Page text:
Paperback format, 800 pages, published in 2008 by St. Martin’s Griffin

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Review #52 Dance with the Devil by Sherrilyn Kenyon

Back I swing from Darkover novels to Dark-Hunter tales.  I am feeling a bit obsessive right now as the pendulum swings back and forth madly, but it is actually very easy to keep both series straight in my head as I plow my way through them.  For me, this is the true joy of being a natural speed reader. If only I could write my reviews as fast!

Dance with the Devil deals with a surly, unsavory, almost dislikable character from the previous novel named Zarek.  Kenyon was able to plant just enough tiny glimpses of personality under all the gruffness and rudeness that I found myself wondering how on earth anyone could fall in love with this character she’d created.

Always trust a brilliant author.

This paranormal romance starts out in a manner you’d hardly expect.  Astrid is an immortal who has been sent down to judge Zarek in order to decide if he should be executed or not.  Her sight has been taken away so that she is not influenced by the outer appearance of the apparently uncontrollable Dark-Hunter Zarek that she’s been sent to judge. This is a good thing because none of Kenyon’s characters are ever ugly!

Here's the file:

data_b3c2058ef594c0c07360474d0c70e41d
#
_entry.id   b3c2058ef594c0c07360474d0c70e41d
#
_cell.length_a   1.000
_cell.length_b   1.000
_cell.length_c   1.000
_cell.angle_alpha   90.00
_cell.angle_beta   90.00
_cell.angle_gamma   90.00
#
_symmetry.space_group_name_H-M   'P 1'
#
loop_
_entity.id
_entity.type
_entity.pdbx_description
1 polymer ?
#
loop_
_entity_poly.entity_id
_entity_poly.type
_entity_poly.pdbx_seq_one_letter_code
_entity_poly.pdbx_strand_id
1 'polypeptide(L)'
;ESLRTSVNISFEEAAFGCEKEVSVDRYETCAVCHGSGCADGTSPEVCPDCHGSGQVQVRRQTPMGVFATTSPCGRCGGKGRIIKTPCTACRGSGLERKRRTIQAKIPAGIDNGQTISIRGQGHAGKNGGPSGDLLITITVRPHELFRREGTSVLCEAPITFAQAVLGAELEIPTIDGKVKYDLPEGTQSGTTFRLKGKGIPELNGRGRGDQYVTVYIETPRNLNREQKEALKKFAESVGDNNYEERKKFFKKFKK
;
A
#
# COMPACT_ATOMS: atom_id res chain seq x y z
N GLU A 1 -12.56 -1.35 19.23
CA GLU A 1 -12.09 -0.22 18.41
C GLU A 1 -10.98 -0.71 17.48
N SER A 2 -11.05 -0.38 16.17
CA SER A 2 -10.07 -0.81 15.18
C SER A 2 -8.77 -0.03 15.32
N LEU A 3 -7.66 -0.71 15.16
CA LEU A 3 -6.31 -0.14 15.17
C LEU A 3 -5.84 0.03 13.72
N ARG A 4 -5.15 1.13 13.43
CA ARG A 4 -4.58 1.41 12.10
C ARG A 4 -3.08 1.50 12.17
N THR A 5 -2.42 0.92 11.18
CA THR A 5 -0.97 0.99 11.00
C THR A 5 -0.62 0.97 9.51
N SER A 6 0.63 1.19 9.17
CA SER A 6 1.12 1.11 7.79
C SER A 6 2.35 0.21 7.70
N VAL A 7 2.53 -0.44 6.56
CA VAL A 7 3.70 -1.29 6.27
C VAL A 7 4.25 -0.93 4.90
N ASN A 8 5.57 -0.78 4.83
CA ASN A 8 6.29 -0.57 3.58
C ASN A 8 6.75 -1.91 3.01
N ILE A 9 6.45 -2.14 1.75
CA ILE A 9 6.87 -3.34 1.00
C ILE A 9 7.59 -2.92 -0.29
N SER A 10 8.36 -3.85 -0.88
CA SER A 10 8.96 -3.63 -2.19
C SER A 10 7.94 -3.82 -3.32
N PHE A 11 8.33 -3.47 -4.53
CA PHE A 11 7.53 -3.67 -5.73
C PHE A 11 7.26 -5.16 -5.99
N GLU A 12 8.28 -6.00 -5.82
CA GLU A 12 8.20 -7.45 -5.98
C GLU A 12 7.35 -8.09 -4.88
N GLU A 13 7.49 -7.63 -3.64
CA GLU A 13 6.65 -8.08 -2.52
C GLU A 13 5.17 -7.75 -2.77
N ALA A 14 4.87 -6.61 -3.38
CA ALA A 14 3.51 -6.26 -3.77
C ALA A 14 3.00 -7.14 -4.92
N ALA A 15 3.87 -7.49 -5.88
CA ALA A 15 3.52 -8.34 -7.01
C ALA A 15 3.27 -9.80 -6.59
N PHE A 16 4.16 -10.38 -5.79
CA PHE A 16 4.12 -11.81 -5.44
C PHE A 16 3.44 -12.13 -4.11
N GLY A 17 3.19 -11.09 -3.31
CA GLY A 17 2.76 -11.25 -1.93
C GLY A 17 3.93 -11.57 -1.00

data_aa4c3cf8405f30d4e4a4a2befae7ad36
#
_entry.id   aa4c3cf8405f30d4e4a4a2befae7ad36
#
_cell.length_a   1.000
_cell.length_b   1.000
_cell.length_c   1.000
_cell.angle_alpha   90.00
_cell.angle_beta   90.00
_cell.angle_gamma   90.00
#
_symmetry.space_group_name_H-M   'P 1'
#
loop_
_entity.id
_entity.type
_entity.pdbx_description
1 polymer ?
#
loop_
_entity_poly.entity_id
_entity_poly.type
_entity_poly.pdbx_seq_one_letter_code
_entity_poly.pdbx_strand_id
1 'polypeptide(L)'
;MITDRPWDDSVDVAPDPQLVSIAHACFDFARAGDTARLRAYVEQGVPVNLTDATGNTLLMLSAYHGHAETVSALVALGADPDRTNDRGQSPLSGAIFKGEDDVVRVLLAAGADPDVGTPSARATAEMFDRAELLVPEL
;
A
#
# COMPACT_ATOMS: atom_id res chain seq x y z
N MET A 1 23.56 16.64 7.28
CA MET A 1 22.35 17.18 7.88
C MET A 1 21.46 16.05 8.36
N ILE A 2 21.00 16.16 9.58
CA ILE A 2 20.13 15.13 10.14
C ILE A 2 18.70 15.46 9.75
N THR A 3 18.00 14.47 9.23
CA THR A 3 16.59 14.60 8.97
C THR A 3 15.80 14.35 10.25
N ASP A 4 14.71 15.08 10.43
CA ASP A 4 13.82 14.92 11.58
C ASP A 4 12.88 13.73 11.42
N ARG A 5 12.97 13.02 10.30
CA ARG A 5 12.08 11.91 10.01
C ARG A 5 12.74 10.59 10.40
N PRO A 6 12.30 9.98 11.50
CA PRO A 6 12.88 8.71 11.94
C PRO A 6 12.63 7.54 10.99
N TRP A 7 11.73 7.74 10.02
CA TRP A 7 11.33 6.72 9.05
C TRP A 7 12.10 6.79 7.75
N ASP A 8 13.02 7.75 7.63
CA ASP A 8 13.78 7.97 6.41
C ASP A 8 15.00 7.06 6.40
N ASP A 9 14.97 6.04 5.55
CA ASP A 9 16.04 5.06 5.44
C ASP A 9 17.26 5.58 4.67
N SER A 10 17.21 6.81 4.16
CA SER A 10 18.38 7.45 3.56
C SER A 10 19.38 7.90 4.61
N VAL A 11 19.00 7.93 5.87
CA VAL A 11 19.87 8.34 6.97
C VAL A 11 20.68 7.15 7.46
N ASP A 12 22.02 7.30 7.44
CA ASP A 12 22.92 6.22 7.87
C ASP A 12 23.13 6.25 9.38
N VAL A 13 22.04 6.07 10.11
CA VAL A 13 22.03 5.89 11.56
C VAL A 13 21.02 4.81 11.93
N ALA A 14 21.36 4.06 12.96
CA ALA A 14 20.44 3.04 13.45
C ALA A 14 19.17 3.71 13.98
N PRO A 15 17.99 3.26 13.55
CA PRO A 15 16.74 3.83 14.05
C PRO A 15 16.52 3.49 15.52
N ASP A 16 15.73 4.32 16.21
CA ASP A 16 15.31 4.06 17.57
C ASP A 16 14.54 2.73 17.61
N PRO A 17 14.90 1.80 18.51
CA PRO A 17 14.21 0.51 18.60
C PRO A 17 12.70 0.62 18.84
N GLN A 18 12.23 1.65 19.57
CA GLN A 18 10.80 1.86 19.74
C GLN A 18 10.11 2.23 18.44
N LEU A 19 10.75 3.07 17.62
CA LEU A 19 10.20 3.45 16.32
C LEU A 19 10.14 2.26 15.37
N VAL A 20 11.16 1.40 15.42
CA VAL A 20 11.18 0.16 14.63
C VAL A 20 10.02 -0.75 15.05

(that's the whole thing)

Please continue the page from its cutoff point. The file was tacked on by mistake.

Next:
Dance with the Devil has ended up being one of my favourite Kenyon romance novels thus far.  The sarcasm was at its most honed, the adventure was thrilling, the characters had other sides to them that made it a fascinating read and the redemption aspect was uplifting in a world where the headlines so often carry only the darkest of headlines.

Dance with the Devil is well worthy of being on anyone’s summer reading list!

Paperback format, 343 pages, published in 2003 by St. Martin’s Griffin

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Review #51 Two to Conquer by Marion Zimmer Bradley

The next novel in my Darkover reading frenzy brought me to the classic Two to Conquer.  Marion Zimmer Bradley wrote most of her Darkover novels as stories unto themselves, even when they contained familiar characters, families or themes from other novels.  Since they weren’t written in the chronological order of the planet’s history, there are occasionally some charming discrepancies or irregularities, but it never takes away from the brilliant storytelling and vivid characters. That is probably why I have returned to her stories over and over again in my lifetime. Bradley tells a great story.

Two to Conquer is set near the end of the Ages of Chaos when Darkover is still very much a feudal planet full of plots and power struggles between the major families.  In a unique twist on the Prince and Pauper theme, Bradley writes about Bard di Asturian, outlaw and warrior with a huge chip on his shoulder, and the Terran Paul Harrell who just happens to be his exact genetic duplicate.  When Paul is wrenched through time and space to a planet he’s never heard of and a seemingly backward culture, how will he adjust?  Will this adventure ultimately reveal what makes them unique individuals instead of genetic copies of each other? Can two identical men overflowing with ambition and aggression work together to conquer a world or will they turn on each other?